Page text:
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Impact Investors Can Catalyze A Just Transition To Net-Zero Emissions

By News Creatives Authors , in Leadership , at October 28, 2021

The 26th annual United Nations climate change conference (COP26) starts Sunday. At its heart is the worldwide effort to formalize steps to reach net-zero carbon emissions by 2050. Concerns over equity and justice in that process have rightly been raised at the global and national levels as marginalized communities already “bear a significant portion of the brunt of heatwaves, hurricanes, and flooding.” But this isn’t only about protecting people vulnerable to increasingly frequent extreme weather. Reaching our net-zero emissions future will reshape markets, industries and, importantly, entire communities.

Achieving the energy transition while doing right by those communities most affected by climate action is known as the “just transition,” a concept rooted in justice and human rights. Among other key objectives, funding the just transition is a critical challenge.

Impact investors’ approach is particularly well-disposed to address the challenge. Their purpose-driven methodology can integrate social imperatives into the financing of the just transition while introducing additional conditions for their investments to prevent, mitigate, and remedy risks and impacts to vulnerable stakeholders. Doing so would reinforce impact investors’ leadership in ESG performance, while demonstrating the art of the possible to the mainstream investment community that has yet to take up the impact-driven approach.

What is the scale of transformation needed to achieve a net-zero economy by 2050?

Avoiding the worst effects of the climate crisis requires nothing less than wholesale economic transformation. The International Energy Agency’s (IEA) first-of-its-kind Net-Zero by 2050 report provides a global roadmap for net-zero by 2050 to stay within reach. It paints a stark picture of what the green economy needs to look like just 28 years from now:

  • Global energy demand will need to be 8% smaller than today, but serve an economy more than twice as big, and a population with two billion more people.
  • Almost 90% of electricity generation must come from renewable sources. Solar will likely be the world’s single largest source of total energy supply, and together with wind energy will make up 70% of the renewables composition.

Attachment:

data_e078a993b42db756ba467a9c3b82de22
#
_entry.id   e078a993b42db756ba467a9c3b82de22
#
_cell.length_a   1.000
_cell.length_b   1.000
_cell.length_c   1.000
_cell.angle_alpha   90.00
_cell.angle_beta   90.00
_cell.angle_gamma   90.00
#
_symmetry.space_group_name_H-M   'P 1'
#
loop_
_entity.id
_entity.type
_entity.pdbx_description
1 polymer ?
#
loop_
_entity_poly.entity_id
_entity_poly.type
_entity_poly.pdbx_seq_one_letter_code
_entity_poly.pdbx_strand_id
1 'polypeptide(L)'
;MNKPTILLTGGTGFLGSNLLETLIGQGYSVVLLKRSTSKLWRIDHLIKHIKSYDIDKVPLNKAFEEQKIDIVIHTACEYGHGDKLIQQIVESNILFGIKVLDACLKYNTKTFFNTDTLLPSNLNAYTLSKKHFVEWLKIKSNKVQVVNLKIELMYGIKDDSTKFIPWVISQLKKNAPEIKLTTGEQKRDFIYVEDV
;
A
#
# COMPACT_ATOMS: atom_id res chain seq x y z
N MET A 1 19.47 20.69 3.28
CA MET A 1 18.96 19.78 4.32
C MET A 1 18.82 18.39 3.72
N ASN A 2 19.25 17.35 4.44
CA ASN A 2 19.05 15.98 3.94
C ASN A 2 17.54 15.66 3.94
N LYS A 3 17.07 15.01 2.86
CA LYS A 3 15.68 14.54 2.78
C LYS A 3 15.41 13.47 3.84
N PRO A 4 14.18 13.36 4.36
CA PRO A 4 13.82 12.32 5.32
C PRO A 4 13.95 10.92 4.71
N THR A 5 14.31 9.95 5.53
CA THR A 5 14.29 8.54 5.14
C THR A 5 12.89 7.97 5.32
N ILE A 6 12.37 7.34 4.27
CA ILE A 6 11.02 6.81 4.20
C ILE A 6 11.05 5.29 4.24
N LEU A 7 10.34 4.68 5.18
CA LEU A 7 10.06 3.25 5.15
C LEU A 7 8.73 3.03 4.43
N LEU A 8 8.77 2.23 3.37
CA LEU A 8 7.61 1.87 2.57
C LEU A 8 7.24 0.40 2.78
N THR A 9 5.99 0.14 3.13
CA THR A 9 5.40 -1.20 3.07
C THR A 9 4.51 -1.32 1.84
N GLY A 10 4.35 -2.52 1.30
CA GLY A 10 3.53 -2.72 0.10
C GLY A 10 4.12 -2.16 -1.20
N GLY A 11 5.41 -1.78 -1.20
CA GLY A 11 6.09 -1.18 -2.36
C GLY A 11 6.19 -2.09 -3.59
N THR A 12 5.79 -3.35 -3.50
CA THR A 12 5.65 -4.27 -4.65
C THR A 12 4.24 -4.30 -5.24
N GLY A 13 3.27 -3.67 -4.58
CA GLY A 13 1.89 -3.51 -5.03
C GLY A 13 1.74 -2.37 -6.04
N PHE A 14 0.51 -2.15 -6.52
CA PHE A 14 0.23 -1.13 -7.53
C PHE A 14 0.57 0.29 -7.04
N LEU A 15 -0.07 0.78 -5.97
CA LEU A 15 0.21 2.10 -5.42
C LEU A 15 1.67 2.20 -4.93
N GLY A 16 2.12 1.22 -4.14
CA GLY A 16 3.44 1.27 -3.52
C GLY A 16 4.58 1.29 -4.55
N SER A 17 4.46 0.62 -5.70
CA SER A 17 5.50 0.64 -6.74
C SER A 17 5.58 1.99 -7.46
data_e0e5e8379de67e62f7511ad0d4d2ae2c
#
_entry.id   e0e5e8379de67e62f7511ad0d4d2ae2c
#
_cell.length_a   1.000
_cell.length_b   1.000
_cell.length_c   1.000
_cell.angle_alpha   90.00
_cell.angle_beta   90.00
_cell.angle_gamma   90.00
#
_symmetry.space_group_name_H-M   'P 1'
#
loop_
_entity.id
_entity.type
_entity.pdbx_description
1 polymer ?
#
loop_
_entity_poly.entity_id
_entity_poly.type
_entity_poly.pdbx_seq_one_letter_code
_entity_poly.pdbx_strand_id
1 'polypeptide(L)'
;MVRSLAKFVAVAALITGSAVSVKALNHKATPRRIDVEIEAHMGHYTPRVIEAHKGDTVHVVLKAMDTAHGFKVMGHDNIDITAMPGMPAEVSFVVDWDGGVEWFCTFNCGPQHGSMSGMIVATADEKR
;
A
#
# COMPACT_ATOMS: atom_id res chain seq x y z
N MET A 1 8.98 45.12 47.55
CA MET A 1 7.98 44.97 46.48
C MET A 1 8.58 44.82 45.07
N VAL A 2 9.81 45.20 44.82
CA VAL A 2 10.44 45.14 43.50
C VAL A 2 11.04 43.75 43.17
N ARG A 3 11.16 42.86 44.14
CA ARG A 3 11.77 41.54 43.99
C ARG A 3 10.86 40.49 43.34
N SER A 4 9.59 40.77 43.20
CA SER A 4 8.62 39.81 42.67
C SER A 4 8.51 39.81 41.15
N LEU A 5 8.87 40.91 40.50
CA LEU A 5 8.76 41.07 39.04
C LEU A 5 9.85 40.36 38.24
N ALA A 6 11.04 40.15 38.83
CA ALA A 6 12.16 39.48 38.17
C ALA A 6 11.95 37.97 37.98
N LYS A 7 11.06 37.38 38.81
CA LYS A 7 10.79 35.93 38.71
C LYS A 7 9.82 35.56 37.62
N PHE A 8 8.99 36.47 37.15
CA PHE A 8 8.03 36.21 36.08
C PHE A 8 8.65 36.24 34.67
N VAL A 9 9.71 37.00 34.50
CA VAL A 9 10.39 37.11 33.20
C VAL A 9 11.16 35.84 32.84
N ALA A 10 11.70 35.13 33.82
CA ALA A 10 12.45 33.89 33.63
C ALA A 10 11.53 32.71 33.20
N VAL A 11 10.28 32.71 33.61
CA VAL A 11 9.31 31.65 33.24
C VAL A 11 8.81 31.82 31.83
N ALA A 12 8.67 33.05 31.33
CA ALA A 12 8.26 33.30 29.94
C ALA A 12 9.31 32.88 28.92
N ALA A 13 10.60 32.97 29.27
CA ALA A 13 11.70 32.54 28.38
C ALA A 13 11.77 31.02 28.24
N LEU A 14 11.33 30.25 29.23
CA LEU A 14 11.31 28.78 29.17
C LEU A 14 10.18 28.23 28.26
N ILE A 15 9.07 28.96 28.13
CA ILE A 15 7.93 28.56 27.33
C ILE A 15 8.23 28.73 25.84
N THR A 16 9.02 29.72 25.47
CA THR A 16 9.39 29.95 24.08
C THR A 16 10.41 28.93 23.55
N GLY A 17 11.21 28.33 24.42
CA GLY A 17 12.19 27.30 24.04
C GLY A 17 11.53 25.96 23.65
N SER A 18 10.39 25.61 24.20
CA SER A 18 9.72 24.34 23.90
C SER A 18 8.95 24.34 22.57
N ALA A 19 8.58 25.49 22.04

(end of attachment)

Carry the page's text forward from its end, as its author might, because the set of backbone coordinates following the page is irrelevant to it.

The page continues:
• Fossil fuels will represent just over one-fifth of total energy supply (it’s at four-fifths today). These will mainly be used in goods where the carbon is embodied in the product, such as plastics, in facilities fitted with carbon capture, and in sectors where low-emissions technology options are scarce.

What are the types of social impacts that can arise from climate action?

Transformation on this scale is inherently disruptive. While essential for the health of our planet, the actions required to complete this transformation come with an array of risks to workers and communities. These arise at both ends of the transition spectrum.

Transition Out

After more than a century of relying on fossil fuel and carbon intensive extraction, we’re starting to see a tipping point in nations’ readiness to walk away from oil and coal. As these projects sell off (often to less and less responsible companies, given their dwindling economic attractiveness) and shut down, what will happen to the workers who have built their livelihoods around these jobs? To the towns that have become inextricably linked economically to the extractive project? Will the affected areas be ecologically restored? These are critical questions to the genuine achievement of the just transition.

Transition In

At the other end, the transition to a renewables economy will be profoundly mineral intensive. For example,  if not carefully managed, the lithium, cobalt, copper, iron, and other transition-necessary minerals come with enormous physical footprints that directly threaten the newly affirmed right to a healthy, clean environment.